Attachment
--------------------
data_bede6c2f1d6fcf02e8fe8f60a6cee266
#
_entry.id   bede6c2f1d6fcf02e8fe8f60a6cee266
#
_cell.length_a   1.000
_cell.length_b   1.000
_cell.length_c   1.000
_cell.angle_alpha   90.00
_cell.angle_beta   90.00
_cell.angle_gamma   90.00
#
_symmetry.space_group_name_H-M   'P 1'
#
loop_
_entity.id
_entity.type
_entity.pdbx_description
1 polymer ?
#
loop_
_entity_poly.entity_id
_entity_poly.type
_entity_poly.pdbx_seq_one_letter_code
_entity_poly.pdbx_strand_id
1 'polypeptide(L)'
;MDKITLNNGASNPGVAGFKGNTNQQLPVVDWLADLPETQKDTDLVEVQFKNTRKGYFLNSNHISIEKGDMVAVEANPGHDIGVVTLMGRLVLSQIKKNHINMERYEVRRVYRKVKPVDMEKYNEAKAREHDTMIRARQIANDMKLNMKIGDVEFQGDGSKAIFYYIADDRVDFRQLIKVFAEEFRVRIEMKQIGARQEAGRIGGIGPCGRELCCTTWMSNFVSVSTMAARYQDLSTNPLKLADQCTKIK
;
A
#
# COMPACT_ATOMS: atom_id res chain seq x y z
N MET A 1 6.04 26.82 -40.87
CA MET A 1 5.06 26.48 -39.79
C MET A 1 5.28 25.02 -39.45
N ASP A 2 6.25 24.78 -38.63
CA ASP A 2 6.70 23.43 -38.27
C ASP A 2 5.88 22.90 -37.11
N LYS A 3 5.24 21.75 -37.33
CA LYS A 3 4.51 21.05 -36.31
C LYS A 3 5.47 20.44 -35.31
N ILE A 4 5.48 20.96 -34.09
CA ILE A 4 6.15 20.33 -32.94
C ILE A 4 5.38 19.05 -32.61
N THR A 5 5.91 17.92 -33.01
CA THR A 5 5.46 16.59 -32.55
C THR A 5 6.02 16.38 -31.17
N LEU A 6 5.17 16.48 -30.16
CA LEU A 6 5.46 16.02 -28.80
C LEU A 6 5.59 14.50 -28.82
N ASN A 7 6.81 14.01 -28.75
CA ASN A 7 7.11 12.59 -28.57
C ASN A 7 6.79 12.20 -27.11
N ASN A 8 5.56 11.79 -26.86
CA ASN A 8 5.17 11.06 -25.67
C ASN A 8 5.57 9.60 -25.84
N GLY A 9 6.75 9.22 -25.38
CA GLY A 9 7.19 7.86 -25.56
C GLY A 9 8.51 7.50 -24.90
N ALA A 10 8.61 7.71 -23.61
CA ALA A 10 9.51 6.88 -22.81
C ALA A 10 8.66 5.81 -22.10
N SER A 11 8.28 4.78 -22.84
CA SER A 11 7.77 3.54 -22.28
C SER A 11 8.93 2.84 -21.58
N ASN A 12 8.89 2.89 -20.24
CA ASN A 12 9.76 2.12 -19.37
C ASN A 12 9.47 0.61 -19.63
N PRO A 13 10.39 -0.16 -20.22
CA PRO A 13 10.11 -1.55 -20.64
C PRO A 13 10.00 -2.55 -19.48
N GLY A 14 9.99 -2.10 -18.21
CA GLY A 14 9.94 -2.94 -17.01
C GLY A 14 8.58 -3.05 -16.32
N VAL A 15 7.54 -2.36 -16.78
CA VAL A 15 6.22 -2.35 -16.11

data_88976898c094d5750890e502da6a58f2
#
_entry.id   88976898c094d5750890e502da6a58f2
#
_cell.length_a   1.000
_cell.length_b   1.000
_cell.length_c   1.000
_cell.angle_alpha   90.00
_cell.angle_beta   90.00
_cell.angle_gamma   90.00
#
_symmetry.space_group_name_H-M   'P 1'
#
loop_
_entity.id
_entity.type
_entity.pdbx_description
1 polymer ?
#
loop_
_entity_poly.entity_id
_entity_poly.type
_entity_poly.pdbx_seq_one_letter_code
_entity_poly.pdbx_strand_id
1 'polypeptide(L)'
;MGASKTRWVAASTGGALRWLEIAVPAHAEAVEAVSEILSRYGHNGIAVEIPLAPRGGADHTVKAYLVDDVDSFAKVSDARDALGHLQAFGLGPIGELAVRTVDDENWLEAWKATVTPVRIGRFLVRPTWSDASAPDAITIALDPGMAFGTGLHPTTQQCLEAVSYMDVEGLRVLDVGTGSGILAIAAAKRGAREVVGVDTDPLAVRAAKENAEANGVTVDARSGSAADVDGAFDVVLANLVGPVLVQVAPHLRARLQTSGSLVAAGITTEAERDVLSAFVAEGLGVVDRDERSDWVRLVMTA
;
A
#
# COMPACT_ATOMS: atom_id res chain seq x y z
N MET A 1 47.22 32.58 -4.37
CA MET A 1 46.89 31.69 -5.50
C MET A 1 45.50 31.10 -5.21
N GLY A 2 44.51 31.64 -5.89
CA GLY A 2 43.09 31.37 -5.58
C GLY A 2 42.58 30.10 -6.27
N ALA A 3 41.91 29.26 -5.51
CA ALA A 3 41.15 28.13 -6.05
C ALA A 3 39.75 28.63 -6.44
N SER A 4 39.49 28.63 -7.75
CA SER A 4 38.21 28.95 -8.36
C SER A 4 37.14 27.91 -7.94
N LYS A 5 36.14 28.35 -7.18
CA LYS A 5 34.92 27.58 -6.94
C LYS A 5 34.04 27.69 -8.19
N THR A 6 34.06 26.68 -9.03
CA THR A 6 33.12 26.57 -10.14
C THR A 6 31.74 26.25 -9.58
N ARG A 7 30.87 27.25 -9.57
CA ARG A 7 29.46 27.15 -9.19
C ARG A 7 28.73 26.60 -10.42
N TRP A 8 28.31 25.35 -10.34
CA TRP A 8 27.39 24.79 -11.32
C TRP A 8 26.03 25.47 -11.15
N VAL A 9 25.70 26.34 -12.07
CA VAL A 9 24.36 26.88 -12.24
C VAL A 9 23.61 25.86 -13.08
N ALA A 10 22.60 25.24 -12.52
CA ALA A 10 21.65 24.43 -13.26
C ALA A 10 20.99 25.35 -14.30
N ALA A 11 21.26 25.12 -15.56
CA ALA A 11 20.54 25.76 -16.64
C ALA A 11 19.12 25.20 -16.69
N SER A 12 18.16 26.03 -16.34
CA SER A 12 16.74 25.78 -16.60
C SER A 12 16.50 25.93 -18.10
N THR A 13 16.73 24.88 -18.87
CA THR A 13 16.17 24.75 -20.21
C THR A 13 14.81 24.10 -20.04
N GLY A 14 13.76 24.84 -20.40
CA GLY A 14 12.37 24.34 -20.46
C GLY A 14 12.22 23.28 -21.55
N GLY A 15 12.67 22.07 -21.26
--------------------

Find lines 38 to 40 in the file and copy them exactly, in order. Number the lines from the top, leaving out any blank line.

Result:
CA LYS A 3 4.51 21.05 -36.31
C LYS A 3 5.47 20.44 -35.31
N ILE A 4 5.48 20.96 -34.09